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A CurtainUp London London Review
Aspects of Love

This can't go on another day. — George Dillingham
Aspects of Love
Ellie Bamber as Jenny aged 12 and Michael Arden as Alex Dillingham (Photo: Catherine Ashmore)
We were expecting a small scale version of Andrew Lloyd Webber's Aspects of Love directed by Trevor Nunn at the Menier Chocolate Factory. The musical is based on a 1955 novel by David Garnett which the theatre programme describes as a "a kind of later day La Boheme, a hedonistic story of love among the artists, but across the generations."

The major criticism of the 1984 production, also directed by Nunn was that the musical was over inflated in its West End premiere at the Prince of Wales. What we get in 2010 is indeed played in the intimate space that is the now the world wide famous, Tony award winning, Menier, but at two hours forty minutes, this back list musical from the Lloyd Webber stable feels overly long.

Love Changes. The signature tune "Love Changes Everything" is a good one but after it has been heard more than four times, it feels more than a little jaded. I think this popular tune must have been repeated maybe seven or more times, like a stuck needle which ensures that as you leave the theatre you will not be able to get it out of your head!

The plot covers romantic entanglements over three decades, mostly in France but diverting to Venice. Alex Dillingham (Michael Arden), a young and impressionable Englishman on a first visit to France, with the help of a bottle of Armagnac, comes under the spell of an older woman, a French actress Rose Vibert (Katherine Kingsley) whose current amour is the actor manager Marcel (Martyn Ellis). Rose in turn falls for, or decides on the materially secure alternative of marriage to Alex's uncle, Sir George Dillingham (Dave Willetts) who is an artist and who lives in Pau, in a French vineyard and who has been in a long term relationship with the Italian sculptress, Giulietta Trapani (Rosalie Craig) who will also have a dalliance with Rose. Alex is whisked off to the war and on his return he meets Rose now with her new lover Hugo (Dominic Tighe) but still living with George. French marriages are so complicated! When Alex goes back to Uncle George and Rose's family home, he meets their 12 year old daughter, Jenny (Ellie Bamber, Grace Morrison or Suzy Oxenham). Three years later, Alex and Jenny fall for each other but this relationship between a considerably older man and his 15 year old daughter is most unwelcome to George. Alex then switched his affections to Giulietta. I hope you're keeping up!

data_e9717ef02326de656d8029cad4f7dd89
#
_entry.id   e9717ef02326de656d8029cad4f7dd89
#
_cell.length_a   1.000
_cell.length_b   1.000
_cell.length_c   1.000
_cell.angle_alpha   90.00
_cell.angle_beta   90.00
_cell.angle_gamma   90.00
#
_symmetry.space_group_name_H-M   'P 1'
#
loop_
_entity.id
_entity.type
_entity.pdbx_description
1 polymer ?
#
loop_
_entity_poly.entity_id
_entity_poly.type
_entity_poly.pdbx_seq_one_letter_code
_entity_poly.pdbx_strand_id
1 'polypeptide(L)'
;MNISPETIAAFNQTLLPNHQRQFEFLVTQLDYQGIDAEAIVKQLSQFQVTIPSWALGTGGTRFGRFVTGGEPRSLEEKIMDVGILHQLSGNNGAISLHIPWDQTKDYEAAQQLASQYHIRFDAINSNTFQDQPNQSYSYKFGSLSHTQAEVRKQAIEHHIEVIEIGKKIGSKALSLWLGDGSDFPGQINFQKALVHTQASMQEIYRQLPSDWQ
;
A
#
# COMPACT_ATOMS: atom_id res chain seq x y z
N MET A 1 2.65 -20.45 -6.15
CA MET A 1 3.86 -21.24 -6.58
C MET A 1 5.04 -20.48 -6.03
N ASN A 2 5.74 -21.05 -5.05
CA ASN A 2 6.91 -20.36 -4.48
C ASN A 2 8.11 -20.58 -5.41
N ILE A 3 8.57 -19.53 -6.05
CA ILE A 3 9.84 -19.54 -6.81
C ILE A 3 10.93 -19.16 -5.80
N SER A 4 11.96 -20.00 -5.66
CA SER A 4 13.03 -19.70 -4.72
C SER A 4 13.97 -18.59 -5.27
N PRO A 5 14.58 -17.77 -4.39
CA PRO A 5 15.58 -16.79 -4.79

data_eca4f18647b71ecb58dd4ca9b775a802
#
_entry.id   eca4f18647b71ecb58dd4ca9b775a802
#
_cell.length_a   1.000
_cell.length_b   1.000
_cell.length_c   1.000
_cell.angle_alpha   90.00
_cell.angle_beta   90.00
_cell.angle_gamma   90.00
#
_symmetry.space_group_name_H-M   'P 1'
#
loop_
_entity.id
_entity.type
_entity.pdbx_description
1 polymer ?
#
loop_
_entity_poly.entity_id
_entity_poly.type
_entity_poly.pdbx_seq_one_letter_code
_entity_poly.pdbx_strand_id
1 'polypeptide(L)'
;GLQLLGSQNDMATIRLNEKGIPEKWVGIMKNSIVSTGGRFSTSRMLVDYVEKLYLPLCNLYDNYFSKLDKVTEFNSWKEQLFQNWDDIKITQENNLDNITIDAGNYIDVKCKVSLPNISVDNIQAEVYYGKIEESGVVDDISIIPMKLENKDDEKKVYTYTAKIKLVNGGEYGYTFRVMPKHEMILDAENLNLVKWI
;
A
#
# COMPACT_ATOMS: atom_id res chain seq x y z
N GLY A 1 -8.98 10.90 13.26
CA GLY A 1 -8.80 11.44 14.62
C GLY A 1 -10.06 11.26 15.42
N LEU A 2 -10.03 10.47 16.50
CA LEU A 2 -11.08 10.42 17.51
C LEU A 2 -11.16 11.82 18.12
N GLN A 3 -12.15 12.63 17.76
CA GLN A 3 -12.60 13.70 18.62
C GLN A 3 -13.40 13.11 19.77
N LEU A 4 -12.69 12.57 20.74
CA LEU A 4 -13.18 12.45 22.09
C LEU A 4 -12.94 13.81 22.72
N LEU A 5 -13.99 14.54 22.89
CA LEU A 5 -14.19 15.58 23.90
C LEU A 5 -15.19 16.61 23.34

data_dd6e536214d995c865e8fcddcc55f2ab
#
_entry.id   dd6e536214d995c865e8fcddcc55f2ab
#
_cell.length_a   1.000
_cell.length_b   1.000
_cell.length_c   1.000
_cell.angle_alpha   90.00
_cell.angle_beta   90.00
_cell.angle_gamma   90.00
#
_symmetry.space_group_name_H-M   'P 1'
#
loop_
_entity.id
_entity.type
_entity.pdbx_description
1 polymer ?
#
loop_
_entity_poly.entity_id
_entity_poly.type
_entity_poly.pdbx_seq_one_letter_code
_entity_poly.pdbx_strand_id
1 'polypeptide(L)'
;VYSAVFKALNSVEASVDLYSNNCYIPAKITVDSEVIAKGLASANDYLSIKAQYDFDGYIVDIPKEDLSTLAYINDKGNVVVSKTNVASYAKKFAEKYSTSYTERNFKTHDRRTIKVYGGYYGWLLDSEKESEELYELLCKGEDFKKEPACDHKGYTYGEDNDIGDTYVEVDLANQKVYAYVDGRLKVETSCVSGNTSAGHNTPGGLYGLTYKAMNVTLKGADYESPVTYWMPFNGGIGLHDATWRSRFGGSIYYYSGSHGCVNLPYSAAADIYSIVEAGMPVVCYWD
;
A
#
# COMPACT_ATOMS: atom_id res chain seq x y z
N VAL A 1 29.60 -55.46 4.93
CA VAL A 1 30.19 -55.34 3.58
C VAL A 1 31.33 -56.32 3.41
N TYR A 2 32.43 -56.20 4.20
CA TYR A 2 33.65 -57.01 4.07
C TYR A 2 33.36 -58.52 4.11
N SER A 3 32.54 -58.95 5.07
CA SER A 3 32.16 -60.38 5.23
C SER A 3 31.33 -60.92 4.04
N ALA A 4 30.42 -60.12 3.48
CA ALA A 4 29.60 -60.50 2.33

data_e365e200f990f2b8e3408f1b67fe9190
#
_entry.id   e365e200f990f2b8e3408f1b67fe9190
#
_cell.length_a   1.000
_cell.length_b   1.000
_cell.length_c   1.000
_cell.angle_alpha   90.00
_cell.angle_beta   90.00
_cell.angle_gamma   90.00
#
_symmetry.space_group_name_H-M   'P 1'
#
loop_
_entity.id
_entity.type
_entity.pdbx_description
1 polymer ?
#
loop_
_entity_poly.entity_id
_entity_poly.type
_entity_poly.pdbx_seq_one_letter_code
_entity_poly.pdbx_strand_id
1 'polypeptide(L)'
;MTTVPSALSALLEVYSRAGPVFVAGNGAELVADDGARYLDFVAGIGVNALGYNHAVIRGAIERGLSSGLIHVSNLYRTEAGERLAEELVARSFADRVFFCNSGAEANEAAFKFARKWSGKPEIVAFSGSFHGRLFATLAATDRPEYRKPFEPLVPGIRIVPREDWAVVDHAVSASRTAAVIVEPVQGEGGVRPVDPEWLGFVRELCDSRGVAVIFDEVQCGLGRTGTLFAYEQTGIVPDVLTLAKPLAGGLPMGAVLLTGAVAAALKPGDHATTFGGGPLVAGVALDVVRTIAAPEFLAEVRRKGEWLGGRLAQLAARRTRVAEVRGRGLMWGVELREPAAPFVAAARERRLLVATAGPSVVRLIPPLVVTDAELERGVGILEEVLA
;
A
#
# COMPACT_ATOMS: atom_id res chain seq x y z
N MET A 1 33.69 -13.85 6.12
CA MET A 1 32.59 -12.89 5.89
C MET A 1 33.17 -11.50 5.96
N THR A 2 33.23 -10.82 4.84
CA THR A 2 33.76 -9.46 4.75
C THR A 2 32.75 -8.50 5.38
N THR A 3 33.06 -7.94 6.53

We see Rose wearing a frock which belonged to George's dead wife and the same frock is worn years later by their daughter Jenny (Rebecca Brewer). We start to worry that George's relationship with his daughter might be a tad obsessive, when he sings that he wants "to be the first man she remembers and the last man she forgets".

One of the other issues is that the show is sung through which gives it an intensity in relentless delivery of operatic recitative. Trevor Nunn has tried to make the main songs stand out more in this production but for me there still isn't enough contrast. There is one scene which uses good choreography when Giulietta sings the lively risk taking "Hand Me the Wine and Dice". There is a knife throwing act which is cleverly staged at the Circus in the mid 1960s. The first throwing of the knives has you asking how it is done but by the second bout we have guessed! The set is limited but we get to see the mountains through the library windows, there is a believable theatre for Rose to act in and a café for the theatre crowd to hang around in, and a train carriage to ride in.